5 Questions with Alessandro Taini

Our Art Director and Concept Artist tells us all about his brand new art book and his passions in life.

Alessandro Taini (aka Talexi) is Luma's Art Director and Concept Artist, where he focuses on creating visual development artwork (both characters and environments) for our live-action and animated original content. He was born in Genoa, Italy where he studied illustration and advertising. In 2003, he joined Ninja Theory, where he worked as a Senior Concept Artist for Heavenly Sword and created iconic characters such as Nariko, Kai and King Bohan (played by Andy Serkis). In 2007, he became a Visual Art Director for Ninja Theory and was responsible for creating the visual style of Enslaved and DMC.

In July, his first art book, Talexi: The Art of Alessandro Taini, will be released which showcases all his incredible concept art for these memorable and imaginative video games. We chatted with him to learn all about his new book and his inspiration in life.

Give me the 411. What’s your background and how did you get into this discipline?

I have always been a fan of French comics (Moebius, Bilal). In particular, I loved the variations of traditional techniques they used. I later discovered I had a natural inclination for illustration, so I began to concentrate on creating comic covers, especially in the fantasy genre. I started by coping my idols and learning different techniques like oil painting inspired by Frazetta and airbrush with the great Giger serving as my inspiration.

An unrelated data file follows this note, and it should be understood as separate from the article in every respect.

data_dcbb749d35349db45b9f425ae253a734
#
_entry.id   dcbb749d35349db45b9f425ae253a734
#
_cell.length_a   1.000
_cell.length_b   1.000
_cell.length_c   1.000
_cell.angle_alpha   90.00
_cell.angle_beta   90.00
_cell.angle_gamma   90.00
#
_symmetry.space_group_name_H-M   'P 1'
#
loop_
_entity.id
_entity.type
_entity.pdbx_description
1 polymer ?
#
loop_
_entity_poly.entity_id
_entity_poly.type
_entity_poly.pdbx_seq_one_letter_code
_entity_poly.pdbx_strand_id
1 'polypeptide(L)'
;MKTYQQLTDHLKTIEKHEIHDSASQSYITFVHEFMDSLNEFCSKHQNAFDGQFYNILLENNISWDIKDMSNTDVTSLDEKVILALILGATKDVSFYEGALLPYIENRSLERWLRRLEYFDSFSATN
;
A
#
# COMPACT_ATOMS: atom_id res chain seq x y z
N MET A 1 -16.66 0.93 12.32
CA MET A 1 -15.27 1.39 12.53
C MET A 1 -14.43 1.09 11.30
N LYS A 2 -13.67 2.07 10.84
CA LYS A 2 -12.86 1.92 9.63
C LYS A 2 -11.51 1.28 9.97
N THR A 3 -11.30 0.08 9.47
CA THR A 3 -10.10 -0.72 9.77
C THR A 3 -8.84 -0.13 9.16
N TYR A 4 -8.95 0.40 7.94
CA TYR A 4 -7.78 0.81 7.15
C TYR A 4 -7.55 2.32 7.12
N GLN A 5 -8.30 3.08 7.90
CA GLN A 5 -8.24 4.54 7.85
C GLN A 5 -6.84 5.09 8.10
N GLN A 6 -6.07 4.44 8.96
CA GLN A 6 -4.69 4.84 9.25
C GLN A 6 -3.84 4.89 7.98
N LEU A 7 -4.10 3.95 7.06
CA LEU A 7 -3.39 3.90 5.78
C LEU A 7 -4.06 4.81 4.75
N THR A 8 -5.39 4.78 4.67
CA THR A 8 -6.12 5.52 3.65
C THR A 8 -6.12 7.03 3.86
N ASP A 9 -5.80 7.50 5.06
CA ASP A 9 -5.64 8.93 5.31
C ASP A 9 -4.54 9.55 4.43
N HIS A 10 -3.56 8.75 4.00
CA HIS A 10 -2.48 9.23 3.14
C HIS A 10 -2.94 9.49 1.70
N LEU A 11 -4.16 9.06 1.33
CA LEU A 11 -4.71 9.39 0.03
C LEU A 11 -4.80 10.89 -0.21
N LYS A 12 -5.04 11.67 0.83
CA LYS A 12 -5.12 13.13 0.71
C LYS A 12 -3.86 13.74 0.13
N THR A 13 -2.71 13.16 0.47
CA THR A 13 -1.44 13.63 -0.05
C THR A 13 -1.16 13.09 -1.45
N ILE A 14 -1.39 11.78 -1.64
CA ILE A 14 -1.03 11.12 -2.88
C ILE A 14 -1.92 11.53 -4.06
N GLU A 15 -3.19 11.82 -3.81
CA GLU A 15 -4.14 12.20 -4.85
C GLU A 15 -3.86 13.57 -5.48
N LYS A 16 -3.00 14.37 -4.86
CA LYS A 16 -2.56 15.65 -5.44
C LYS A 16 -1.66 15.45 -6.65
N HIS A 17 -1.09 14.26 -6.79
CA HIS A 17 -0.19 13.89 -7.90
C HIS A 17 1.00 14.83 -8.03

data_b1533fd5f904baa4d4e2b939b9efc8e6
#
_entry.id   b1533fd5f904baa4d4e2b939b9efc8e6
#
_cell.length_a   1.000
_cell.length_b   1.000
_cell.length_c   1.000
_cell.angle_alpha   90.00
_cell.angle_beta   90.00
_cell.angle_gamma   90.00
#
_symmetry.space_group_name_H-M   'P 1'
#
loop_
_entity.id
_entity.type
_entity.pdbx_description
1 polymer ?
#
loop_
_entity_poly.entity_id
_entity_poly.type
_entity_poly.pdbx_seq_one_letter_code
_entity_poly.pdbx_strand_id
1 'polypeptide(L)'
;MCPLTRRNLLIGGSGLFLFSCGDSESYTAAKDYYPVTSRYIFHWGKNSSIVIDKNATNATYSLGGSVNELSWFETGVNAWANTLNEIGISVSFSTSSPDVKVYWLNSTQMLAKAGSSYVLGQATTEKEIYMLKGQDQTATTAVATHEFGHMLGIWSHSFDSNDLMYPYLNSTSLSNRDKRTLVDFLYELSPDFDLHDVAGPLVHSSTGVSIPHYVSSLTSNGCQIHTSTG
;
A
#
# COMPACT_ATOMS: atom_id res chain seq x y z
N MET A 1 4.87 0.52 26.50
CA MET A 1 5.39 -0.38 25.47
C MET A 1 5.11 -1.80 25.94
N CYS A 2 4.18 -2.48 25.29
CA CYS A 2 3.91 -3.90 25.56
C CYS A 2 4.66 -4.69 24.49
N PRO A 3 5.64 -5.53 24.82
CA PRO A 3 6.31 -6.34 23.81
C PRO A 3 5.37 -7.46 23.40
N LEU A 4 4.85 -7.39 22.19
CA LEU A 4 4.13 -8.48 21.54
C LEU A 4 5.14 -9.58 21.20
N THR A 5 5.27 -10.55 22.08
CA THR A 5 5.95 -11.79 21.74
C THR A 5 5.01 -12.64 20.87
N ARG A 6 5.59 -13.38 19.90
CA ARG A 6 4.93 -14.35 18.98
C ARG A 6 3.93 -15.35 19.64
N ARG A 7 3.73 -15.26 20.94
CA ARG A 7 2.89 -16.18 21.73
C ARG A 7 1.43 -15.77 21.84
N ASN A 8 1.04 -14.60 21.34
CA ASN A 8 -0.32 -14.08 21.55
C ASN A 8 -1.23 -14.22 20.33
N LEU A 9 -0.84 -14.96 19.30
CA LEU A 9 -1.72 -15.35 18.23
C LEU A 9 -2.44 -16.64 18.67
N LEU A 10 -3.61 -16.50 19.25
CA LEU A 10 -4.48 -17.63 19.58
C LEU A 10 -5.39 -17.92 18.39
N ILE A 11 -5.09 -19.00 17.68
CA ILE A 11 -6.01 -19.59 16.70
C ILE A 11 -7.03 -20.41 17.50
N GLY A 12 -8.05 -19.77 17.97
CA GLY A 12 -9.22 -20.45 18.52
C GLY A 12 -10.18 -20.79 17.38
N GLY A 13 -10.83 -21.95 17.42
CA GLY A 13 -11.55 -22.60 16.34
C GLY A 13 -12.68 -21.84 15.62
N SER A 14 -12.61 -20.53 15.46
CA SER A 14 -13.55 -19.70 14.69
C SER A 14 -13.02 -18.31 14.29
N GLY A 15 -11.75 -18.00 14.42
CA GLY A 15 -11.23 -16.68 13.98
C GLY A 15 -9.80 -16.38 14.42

When I began to learn digital techniques for work, I think my traditional background influenced the style I have now.

What are you most passionate about or inspired by?

I just love to create believable characters. It can be for a game, movie or just a single illustration. I like to give them a soul through the details of the design or the composition of the image.

So, you just had your art book published. Can you tell us about it?

I having been wanting to publish a book with all the work I created at Ninja Theory for games like Enslaved, Heavenly Sword and DMC for a while now. Some of those games didn't have an art book, so I thought it would be great to collect all those artworks into a single book. The book exhibits my concept art and my progression and improvements from the first game to the third. On top of that, it includes behind the scenes stories, art direction decisions and tutorials for each game. I think people will enjoy it.

Can you tell us a bit about your artistic style?

I like to add a flavour of traditional art even when I tackle digital pieces. I think I have different styles and it depends on the brief, but I like to believe all are attributable to me.

How does working at Luma fit in with or influence your artistic style?

Luma has the same goal that I've always had in every project I've worked on: originality! We have so many talented artists at Luma and we're all working together to create something very unique and beautiful.    

Alex's book is available for pre-order here.